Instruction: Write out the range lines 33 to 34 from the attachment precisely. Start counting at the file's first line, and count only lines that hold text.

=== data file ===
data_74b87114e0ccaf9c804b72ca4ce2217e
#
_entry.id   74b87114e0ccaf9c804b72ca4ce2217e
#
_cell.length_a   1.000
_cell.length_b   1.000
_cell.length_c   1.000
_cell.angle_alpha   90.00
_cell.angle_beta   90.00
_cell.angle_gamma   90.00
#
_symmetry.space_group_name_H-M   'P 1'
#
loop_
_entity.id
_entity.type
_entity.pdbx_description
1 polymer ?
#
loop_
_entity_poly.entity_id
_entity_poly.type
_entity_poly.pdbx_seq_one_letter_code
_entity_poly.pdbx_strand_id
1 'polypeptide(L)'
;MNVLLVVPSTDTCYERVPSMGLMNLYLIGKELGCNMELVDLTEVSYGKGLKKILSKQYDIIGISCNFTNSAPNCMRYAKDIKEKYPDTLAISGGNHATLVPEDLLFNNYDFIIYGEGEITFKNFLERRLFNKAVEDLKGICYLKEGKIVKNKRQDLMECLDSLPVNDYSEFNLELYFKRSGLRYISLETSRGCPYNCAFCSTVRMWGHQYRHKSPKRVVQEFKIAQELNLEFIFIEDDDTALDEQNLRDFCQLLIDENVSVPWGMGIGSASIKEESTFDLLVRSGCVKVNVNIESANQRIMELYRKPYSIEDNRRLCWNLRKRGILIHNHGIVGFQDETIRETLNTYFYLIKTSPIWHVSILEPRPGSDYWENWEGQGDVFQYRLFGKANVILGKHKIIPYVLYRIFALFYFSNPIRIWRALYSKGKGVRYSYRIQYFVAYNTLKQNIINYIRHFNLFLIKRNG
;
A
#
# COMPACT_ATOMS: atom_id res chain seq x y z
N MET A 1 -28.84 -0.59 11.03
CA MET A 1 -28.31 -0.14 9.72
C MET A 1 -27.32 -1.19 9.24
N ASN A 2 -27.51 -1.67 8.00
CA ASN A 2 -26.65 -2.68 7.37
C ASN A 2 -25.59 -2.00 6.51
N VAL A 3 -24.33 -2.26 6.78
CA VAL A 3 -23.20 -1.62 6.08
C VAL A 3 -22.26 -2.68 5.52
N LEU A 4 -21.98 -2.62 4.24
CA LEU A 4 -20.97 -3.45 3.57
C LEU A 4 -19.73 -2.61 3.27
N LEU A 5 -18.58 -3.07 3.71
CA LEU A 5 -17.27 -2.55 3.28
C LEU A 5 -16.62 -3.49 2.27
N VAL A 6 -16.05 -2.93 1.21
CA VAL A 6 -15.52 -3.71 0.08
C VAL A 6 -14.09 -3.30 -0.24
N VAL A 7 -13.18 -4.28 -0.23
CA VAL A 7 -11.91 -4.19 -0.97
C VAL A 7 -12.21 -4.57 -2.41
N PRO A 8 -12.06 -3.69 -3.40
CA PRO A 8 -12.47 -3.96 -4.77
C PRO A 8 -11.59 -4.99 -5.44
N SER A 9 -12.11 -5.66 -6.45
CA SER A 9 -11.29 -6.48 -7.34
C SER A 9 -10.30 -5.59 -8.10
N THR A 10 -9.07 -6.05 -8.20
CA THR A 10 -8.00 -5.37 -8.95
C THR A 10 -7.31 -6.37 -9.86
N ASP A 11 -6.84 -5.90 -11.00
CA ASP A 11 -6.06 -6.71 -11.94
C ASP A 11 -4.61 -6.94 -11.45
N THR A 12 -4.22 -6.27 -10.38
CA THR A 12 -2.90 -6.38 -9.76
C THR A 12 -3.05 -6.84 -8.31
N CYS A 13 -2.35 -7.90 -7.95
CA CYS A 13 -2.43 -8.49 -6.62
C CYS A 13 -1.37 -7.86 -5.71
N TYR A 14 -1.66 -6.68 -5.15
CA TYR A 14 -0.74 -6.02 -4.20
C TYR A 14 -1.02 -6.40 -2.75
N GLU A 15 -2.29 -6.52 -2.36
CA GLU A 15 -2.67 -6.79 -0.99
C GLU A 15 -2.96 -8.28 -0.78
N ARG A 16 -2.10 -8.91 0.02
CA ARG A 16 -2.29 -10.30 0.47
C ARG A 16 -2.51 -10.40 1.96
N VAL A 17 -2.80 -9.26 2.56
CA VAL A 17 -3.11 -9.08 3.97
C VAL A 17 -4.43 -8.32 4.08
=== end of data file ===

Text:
C MET A 1 -27.32 -1.19 9.24
N ASN A 2 -27.51 -1.67 8.00